CULTURE & ARTS

Can Reality Be Spoiled?

We expect every story to surprise us. Even reality television.
Will these two slippery love-fish wind up together? You could find out right now... but why bother?
Will these two slippery love-fish wind up together? You could find out right now... but why bother?

Last Monday, the 20th season of "The Bachelor" premiered on ABC, and I'm looking forward to live-tweeting every moment, as I have during past seasons.

This season documents boyish Ben Higgins’ quest for a suitably sweet young thing to make his Denver bride. He’s already found -- or failed to find -- said sweet young thing, and if he succeeded, he already proposed to her. Taping wrapped up weeks ago, before the show even started airing. And somewhere out there are plenty of people who could tell me who won Ben’s hand, in addition to a gem-studded Neil Lane monstrosity presumably designed to strengthen her left ring finger muscles.

I know that. I know that specifically I could check the blog of Reality Steve, a long-time spoiler specialist who has a pretty good track record at publishing the endings of "Bachelor" franchise shows well in advance. Reality Steve, whose real name is Steve Carbone, fills a vital niche for the industry, though ABC doesn't care for him. People who have information about who's won know exactly where to send it, and people who want information about who's won know exactly where to find it. 

Perhaps more importantly, we know exactly what sites to avoid if we don't want it. I'm a media professional, and I can't exactly avoid every entertainment blog out there during each "Bachelor" season, especially as that would be roughly all of the time. (It feels like those shows never stop.) And reporters and bloggers know full well that most readers either a) care approximately zero percent about who won "The Bachelor, or b) do not want to find out because they enjoy watching the show in suspense.

Reality Steve funnels all of those spoiler-y urges into one convenient place, allowing other media outlets to punt on publishing spoilers and readers to make the choice whether they see the results early or not. It's a public service, really. No one feels that way more than Carbone himself, as became clear from the three major interviews with him that dropped last week, to coincide with the show's season premiere. 

"I feel sort of an obligation that this is what I need to do because nobody out there on the Internet is doing it," he told Jezebel's Kate Dries. "I don’t have any competition out there for spoilers because the major entertainment sites ... they’re all in bed with ABC. So the second they start spoiling as a headline ... they’ll be cut off from everything."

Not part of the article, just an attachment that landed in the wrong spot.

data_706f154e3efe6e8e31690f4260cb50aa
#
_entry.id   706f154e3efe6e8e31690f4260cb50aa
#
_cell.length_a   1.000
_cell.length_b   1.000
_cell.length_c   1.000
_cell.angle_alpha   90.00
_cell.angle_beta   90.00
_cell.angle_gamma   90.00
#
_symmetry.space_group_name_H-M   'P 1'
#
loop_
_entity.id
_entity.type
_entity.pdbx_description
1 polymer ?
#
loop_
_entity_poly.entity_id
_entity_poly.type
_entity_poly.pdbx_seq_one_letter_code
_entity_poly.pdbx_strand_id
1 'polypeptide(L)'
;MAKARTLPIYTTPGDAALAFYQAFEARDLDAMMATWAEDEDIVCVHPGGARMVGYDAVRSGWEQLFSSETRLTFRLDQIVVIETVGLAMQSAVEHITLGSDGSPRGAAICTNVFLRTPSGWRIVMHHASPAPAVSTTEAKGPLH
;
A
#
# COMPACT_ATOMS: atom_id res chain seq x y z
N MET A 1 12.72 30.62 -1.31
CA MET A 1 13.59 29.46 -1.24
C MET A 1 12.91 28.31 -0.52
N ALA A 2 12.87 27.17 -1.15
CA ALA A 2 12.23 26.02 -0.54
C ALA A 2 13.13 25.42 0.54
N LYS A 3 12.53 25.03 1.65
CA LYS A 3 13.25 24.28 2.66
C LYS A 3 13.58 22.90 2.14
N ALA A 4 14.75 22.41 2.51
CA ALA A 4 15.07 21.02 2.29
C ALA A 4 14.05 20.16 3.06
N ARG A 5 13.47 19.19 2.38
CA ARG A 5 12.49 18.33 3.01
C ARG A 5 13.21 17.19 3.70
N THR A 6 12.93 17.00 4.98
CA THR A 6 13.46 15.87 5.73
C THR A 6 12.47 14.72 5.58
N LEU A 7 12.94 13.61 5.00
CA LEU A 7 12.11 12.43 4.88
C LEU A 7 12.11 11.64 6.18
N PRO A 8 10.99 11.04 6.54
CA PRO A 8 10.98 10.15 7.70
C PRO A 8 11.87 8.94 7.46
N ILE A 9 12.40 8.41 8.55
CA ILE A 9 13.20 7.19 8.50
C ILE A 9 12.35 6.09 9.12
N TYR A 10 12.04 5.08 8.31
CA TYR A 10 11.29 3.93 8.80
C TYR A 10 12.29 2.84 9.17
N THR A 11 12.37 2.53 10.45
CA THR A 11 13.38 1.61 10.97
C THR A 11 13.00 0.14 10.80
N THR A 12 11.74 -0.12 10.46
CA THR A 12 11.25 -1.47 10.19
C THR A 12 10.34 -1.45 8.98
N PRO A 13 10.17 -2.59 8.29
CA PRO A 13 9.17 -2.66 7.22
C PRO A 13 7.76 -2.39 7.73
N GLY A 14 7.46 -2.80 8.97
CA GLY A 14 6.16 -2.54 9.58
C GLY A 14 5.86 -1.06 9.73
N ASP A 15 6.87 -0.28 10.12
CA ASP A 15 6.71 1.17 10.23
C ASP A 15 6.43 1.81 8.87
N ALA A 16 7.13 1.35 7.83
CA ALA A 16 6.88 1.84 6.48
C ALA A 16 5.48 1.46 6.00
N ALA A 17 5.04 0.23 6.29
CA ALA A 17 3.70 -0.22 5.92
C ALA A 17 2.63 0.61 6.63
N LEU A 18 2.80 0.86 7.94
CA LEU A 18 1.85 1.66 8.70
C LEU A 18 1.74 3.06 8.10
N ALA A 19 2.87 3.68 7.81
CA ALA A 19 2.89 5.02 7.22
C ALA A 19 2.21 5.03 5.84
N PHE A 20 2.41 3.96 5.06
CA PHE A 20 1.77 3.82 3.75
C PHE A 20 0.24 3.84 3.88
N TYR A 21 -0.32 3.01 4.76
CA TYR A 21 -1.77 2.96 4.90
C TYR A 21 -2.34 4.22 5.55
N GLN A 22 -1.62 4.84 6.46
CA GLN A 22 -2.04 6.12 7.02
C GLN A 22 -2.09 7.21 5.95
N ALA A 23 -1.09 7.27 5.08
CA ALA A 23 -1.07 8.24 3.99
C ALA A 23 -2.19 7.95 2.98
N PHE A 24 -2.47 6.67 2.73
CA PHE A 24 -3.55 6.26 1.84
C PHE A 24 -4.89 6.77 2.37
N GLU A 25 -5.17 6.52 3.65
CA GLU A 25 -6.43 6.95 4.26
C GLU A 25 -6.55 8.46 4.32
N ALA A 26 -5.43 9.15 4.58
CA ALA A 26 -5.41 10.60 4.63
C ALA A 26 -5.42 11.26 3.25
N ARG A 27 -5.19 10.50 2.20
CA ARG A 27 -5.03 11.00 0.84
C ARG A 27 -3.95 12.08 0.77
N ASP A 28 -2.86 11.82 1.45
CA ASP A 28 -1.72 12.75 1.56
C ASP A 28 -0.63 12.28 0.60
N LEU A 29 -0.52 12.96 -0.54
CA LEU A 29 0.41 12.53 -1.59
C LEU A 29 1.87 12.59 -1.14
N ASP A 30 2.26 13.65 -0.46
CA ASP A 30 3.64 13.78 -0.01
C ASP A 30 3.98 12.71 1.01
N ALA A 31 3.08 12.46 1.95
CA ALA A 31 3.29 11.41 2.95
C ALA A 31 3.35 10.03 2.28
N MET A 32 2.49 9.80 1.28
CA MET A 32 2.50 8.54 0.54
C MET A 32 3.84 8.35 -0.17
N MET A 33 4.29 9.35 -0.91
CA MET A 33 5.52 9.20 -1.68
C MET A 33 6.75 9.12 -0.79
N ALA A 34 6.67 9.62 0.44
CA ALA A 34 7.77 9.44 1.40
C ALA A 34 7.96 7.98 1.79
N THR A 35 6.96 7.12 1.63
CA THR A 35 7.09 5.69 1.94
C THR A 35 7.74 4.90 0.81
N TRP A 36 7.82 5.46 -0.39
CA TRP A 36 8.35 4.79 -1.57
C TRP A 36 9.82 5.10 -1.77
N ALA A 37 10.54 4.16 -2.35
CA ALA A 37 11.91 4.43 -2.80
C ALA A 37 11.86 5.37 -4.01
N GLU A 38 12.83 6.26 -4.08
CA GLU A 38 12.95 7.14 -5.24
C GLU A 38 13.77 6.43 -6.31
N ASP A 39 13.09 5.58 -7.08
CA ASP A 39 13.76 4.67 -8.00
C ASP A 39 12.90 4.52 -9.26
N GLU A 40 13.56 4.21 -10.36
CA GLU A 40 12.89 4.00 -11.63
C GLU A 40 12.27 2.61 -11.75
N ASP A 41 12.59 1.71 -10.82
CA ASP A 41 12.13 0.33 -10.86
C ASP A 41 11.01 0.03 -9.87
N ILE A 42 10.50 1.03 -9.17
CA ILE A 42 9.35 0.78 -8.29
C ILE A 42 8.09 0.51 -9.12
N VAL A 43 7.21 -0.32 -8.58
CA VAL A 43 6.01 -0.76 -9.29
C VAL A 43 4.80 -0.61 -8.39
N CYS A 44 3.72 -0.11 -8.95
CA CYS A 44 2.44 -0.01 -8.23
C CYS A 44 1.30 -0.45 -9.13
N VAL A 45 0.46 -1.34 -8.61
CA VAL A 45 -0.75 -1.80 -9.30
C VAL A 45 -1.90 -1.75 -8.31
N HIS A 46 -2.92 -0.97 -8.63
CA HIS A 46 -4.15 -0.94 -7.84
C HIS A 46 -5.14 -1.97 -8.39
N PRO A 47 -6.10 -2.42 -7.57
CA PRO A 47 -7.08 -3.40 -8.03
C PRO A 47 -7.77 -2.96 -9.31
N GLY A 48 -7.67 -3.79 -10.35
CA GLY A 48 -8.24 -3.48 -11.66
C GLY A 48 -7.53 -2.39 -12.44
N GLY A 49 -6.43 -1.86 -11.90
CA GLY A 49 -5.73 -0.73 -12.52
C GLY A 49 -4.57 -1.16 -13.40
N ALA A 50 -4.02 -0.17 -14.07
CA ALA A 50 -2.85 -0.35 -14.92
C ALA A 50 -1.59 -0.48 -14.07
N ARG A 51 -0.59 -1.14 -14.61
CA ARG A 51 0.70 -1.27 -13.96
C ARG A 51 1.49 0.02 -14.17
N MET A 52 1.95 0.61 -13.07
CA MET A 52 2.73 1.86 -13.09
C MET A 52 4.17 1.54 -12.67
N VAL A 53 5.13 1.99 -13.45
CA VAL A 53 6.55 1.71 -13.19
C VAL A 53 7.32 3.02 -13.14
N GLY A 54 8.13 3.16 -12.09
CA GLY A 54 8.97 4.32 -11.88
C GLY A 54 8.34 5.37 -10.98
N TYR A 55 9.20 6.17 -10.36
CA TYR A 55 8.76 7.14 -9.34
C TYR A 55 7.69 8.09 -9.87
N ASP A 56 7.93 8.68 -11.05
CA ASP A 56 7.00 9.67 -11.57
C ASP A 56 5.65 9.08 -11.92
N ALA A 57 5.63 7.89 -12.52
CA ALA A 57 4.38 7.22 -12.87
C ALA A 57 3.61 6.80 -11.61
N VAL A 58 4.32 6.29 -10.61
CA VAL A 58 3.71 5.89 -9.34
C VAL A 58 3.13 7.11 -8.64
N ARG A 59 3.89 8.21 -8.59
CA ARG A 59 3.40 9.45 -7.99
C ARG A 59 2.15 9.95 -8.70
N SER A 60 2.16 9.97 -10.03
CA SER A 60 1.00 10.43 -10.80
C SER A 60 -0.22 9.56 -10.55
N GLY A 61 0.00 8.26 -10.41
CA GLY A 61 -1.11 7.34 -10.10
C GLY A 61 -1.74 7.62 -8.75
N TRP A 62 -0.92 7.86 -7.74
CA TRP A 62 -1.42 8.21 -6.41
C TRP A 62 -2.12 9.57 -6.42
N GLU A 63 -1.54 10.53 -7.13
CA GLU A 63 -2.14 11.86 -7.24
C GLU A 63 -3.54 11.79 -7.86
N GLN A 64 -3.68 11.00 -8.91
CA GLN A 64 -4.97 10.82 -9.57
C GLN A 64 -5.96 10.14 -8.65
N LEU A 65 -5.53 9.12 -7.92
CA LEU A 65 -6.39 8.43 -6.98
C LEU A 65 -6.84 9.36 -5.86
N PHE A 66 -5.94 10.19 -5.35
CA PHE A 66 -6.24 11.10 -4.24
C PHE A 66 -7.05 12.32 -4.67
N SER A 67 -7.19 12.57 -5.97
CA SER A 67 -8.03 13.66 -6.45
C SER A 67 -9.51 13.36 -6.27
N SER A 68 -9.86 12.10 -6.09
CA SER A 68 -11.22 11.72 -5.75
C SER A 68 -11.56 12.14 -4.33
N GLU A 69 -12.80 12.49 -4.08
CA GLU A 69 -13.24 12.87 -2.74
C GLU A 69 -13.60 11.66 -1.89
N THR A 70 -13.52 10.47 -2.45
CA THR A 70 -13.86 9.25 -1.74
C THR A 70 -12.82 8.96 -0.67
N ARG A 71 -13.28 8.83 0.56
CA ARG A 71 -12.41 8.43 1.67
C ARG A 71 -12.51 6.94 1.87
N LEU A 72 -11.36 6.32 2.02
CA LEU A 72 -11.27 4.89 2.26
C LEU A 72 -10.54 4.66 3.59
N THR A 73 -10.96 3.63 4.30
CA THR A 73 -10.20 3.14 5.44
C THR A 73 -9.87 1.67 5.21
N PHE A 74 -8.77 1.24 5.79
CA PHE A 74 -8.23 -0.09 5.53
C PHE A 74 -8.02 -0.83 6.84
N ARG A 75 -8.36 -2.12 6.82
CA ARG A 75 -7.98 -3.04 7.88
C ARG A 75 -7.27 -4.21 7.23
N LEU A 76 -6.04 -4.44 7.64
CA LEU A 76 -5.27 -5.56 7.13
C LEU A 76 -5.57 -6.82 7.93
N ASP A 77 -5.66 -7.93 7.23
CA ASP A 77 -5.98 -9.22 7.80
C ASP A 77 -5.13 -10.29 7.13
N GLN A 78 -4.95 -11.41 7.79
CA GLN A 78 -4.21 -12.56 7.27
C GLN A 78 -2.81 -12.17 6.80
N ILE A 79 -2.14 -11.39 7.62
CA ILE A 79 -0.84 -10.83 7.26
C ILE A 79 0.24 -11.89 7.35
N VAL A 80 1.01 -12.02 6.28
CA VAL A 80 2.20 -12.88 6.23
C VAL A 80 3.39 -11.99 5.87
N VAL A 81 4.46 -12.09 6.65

Carbone went on to explain that he realizes not everyone reads "Bachelor" spoilers -- because we don't know about them. "I understand ... there are still way more people out there that don’t know of me and of spoilers than do in terms of the viewing audience of the show," he conceded. 

Dries noted in the interview that she does read spoilers to inform her writing on the show -- but oddly, Jezebel is not in the habit of publishing them. The Gawker Media sites, of which Jezebel is one, are known for being scrappy, uncourteous toward the powerful, not into playing nice for access, and, in fact, ABC doesn't exactly bring exclusives about "The Bachelor" stars to the women's blog.

So why isn't Jezebel, and other such independent entertainment sites, publishing spoilers? I'd venture to guess that it's because their readers don't want to know them, even if they could. I asked one "Bachelor" fan named Ainsley Burton whether she worries about members of her two "Bachelor" fantasy leagues cheating with spoilers, and she barely gave it a thought -- fans, she pointed out, joined the leagues for the same reason they didn't check spoilers: to enjoy the show more. 

Carbone's conception of "The Bachelor" -- which he says he wouldn't even watch were it not his job -- seems to be that it's basically a vast conspiracy perpetuated by ABC on an audience who doesn't even realize we could find out ahead of time who won. All those viewers choosing to enjoy the competition to the fullest, are dupes, not active consumers. Meanwhile, the rest of the media, held hostage by the network's threats, can only dream of publishing spoilers in his carefree way.